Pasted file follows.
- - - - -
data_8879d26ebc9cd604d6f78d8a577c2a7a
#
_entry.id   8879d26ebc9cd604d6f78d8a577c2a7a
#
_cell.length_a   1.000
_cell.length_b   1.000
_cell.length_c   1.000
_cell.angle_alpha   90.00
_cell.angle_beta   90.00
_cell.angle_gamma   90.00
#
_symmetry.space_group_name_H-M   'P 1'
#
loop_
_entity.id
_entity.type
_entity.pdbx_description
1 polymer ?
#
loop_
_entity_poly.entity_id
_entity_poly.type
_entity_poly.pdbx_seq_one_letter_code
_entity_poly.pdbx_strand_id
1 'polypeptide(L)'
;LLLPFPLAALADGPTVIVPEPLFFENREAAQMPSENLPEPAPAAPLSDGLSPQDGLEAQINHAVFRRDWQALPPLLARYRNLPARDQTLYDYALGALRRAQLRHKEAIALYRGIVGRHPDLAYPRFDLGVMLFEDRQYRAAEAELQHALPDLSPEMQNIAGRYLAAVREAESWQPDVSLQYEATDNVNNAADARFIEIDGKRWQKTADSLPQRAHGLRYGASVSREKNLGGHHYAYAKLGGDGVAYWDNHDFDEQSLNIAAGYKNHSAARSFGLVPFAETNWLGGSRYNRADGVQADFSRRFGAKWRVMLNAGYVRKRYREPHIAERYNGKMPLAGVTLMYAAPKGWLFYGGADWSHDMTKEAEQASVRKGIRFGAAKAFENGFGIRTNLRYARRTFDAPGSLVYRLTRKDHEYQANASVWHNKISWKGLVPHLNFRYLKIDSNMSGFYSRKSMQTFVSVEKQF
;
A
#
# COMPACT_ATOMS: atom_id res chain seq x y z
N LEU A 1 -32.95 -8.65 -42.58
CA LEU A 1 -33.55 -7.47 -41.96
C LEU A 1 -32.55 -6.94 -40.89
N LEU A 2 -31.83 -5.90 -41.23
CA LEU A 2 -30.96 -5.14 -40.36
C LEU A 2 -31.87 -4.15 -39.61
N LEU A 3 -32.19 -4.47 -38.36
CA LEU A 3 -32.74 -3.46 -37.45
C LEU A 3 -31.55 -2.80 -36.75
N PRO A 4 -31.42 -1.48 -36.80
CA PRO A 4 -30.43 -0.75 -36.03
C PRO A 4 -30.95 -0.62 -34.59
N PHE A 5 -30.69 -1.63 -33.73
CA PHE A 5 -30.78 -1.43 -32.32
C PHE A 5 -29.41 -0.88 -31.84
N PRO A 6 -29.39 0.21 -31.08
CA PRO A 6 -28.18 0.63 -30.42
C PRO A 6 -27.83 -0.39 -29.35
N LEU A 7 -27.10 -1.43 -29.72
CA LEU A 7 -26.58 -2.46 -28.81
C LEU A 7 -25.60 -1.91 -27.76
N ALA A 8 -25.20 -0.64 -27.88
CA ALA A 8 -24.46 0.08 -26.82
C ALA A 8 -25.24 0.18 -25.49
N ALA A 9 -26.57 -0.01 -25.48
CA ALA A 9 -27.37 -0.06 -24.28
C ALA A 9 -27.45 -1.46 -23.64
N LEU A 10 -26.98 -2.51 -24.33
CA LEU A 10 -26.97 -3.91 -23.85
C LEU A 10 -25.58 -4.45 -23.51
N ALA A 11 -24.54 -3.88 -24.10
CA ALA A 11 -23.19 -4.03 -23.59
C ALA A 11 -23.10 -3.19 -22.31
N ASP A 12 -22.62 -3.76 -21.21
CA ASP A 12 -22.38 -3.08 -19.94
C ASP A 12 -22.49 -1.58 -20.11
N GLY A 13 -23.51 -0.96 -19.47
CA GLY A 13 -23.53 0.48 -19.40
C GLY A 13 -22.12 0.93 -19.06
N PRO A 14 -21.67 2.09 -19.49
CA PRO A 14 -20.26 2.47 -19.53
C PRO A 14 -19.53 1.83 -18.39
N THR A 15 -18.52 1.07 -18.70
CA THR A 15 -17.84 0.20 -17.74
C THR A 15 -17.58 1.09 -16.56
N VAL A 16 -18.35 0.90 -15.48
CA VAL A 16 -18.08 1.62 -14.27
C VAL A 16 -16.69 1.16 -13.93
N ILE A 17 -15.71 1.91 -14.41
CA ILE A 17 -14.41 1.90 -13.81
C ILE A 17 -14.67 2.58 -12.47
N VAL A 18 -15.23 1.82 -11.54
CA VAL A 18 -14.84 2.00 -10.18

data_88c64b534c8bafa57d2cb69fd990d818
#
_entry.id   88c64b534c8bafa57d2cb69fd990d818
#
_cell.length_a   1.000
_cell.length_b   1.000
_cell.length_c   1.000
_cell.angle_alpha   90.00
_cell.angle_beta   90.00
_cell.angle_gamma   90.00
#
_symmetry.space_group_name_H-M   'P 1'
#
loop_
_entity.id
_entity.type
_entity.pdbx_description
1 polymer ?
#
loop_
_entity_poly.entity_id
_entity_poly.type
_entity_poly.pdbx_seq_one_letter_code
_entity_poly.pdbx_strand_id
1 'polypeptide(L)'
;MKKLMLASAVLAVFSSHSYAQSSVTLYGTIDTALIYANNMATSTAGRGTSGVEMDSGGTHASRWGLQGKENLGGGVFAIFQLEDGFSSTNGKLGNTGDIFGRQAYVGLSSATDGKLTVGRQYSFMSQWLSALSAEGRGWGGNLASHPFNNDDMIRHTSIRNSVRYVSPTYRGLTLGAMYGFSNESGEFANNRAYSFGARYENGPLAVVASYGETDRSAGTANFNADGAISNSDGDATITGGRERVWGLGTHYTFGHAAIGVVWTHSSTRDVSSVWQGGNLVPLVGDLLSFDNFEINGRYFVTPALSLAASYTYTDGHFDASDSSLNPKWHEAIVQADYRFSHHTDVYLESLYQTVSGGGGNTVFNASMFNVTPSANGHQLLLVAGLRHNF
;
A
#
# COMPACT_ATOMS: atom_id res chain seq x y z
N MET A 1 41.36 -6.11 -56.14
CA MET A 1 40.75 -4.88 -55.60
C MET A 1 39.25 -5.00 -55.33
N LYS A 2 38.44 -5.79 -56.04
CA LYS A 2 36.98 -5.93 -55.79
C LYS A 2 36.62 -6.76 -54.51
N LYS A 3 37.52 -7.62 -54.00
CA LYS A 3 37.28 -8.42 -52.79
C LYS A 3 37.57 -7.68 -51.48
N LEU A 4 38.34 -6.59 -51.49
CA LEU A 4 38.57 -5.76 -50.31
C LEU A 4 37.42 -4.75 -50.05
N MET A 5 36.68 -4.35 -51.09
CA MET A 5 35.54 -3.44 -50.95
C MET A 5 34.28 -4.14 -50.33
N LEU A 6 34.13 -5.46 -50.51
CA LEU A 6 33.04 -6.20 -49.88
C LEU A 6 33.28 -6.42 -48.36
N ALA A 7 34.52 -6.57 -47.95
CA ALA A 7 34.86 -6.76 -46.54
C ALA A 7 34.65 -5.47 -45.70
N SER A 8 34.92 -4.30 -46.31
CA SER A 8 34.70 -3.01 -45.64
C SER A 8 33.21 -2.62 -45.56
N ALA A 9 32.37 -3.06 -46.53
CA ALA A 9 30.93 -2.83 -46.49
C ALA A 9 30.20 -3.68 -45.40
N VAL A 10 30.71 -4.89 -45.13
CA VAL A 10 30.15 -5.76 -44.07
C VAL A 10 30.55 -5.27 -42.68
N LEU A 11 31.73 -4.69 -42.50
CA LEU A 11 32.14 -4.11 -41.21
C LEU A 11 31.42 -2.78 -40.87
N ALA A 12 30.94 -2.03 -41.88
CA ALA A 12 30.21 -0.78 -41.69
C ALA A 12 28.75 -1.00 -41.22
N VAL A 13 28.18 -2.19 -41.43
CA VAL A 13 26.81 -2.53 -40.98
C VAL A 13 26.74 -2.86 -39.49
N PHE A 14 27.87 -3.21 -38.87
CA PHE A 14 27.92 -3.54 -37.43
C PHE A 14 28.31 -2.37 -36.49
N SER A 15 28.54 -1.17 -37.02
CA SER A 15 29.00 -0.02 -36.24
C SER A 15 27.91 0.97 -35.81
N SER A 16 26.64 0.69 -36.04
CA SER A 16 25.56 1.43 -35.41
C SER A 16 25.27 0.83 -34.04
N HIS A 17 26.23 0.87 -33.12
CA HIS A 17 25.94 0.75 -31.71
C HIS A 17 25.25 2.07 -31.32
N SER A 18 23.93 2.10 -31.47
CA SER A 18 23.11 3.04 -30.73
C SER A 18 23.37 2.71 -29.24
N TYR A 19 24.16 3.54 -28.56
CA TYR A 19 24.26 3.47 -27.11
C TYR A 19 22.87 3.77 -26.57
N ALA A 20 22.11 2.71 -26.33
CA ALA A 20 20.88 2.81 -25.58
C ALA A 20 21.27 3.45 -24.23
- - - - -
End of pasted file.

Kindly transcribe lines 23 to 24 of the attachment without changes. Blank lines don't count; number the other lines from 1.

_entity_poly.pdbx_seq_one_letter_code
_entity_poly.pdbx_strand_id